Many-angled ones

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The many-angled ones are fictional other-dimensional beings linked to the Cthulhu Mythos. They first appeared in Grant Morrison's story Zenith, which appeared in the British comics anthology 2000 AD. In Zenith they are known as the Lloigor, a direct reference to creatures from the Cthulhu Mythos. However, they appear somewhat different from the Cthulhu Mythos entities. In the comic, the many-angled ones have a dastardly plan to impose rigid geometrical order on the whole universe, essentially reducing it to clockwork.[1]

The many-angled ones exist in a space with more dimensions than our own; hence, they appear to be many angled. As a result, when they manifest in our universe they appear as disconnected floating body parts of some larger beast that is complete in the higher dimension (similar to how a three dimensional being would appear in flatland as its parts pass through the plane of that two-dimensional world).

Other appearances[edit]

More recently, they have appeared in books by British authors or comics and video games from British comics writers who have worked for 2000 AD.

The many-angled ones were mentioned in Charles Stross's The Atrocity Archives. This work features the usual appearances by "nameless horrors of the abyss," which may or may not be many-angled ones. The many-angled ones are specifically stated as inhabiting Mandelbrot sets.[2]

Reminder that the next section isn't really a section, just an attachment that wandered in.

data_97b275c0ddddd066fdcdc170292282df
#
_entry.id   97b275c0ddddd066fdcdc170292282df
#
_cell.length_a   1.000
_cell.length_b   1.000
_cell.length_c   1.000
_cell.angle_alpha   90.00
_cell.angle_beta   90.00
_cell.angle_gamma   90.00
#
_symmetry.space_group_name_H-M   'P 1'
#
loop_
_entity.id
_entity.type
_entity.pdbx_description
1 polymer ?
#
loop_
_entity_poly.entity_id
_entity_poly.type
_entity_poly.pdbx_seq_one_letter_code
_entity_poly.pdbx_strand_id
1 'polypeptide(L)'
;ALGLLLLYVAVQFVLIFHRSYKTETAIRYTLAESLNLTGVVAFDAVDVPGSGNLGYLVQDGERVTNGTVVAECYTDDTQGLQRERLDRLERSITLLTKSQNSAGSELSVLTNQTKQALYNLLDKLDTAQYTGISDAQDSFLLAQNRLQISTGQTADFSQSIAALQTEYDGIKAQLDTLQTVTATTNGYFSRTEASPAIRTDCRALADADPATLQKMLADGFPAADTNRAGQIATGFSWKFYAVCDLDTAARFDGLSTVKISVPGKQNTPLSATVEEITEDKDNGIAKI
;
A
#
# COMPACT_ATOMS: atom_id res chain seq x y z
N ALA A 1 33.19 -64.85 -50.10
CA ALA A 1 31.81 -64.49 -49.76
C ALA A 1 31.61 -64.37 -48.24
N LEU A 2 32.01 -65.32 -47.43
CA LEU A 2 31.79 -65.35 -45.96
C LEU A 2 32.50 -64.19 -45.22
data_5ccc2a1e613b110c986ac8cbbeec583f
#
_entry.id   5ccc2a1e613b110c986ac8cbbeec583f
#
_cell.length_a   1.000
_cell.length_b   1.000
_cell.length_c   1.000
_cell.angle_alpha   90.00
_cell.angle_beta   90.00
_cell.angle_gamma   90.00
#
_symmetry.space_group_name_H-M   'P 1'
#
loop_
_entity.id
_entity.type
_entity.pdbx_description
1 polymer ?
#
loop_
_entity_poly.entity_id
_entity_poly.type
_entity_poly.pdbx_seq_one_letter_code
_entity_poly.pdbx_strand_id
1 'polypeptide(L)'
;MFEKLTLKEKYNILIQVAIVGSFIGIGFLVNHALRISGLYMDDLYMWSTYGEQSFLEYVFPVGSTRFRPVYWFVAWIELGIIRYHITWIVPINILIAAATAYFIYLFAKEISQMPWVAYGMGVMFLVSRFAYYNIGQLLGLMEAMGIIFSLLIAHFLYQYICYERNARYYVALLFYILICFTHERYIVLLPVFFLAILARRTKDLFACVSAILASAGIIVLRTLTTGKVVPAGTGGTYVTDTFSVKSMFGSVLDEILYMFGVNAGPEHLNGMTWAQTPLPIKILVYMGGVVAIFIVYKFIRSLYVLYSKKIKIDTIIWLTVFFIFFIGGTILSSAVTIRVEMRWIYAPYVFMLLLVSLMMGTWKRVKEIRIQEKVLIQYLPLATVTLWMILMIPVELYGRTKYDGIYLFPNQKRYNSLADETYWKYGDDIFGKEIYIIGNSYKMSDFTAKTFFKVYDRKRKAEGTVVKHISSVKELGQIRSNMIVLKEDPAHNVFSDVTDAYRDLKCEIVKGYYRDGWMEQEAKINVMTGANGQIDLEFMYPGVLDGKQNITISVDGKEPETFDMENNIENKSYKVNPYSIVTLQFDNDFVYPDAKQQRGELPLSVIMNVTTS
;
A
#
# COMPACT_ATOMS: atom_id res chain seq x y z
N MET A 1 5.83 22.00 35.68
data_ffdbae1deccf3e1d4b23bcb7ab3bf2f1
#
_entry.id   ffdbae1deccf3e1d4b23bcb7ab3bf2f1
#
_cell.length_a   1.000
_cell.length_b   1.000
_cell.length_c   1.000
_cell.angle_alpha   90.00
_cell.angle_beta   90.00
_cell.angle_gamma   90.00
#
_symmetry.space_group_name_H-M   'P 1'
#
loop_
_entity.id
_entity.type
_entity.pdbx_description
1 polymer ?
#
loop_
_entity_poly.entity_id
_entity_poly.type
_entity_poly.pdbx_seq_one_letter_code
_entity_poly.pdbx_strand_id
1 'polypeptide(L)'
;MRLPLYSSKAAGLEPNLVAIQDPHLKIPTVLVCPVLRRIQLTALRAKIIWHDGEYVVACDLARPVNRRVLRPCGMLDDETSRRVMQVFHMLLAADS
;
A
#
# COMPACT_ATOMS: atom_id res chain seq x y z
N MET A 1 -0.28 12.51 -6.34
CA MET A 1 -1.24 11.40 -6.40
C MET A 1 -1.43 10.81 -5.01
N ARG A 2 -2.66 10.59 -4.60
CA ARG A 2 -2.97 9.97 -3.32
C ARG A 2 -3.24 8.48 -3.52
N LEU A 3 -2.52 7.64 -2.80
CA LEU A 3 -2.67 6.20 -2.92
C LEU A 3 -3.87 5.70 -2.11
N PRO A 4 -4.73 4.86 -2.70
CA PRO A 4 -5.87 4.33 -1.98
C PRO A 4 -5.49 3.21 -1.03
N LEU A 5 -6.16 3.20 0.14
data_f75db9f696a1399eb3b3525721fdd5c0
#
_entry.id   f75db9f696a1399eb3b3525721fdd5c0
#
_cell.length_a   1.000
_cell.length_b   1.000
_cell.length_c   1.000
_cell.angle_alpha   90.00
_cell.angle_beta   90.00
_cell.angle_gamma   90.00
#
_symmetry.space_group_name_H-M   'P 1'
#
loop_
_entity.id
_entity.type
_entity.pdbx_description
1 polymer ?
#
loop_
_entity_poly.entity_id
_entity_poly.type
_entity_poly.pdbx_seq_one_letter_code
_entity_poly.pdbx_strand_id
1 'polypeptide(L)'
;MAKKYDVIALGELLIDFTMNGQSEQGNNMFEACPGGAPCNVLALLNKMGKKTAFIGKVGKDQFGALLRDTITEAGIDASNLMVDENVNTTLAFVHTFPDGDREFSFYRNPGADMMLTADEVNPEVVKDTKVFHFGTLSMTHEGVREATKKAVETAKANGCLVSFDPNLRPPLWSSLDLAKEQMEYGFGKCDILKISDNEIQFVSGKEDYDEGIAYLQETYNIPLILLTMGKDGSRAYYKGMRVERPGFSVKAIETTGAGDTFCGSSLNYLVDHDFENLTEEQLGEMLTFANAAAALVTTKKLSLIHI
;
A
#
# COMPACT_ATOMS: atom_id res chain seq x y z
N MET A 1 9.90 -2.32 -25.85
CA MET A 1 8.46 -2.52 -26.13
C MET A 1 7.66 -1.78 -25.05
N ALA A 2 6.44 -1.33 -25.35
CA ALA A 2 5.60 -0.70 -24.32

The beings were referenced in the DC comic book Hitman, by Garth Ennis, which briefly featured demons called "The Multi-Angled Ones" who end up killing most of Section 8.[3]

They also appear in Simon R. Green's Secret History series of books The Man with the Golden Torc (2007), Daemons Are Forever (2008), and The Spy Who Haunted Me (2009).

In the Marvel Comics cosmic crossover event "Realm of Kings," written by Dan Abnett and Andy Lanning, Quasar travels through a time/space rift to an alternate earth with multiple Lovecraftian elements being part of the everyday reality of that world. There Quasar meets the Revengers, that world's counterparts to the Avengers, who received their powers from the Many-Angled Ones in exchange for the adoration of the heroes. That world's Iron Man states that the Many-Angled Ones have outgrown their reality and need a new place to feed and be worshiped. They intend for Quasar to show them the way to his Earth. The Many-Angled Ones are opposed on this Earth by the heroes who believe in pure science, such as the Vision. They later become the antagonists of The Thanos Imperative miniseries, and it is stated that Shuma-Gorath is one.[volume & issue needed]

In the 2010 remake of the video game Splatterhouse, scripted by 2000 AD writer Gordon Rennie, the Mask of Terror refers to a group of Cosmic Horrors as The Many Angled Ones.[citation needed]

References[edit]

  1. ^ Timothy Callahan (2007). Grant Morrison: The Early Years. Lulu.com. p. 5. ISBN 0-615-14087-4. 
  2. ^ Stross, Charles (2004) The Atrocity Archives page 107: "The many-angled ones live at the bottom of the Mandelbrot set, play around with it for too long and horrible things can happen to you."
  3. ^ Hitman #51-52

External links[edit]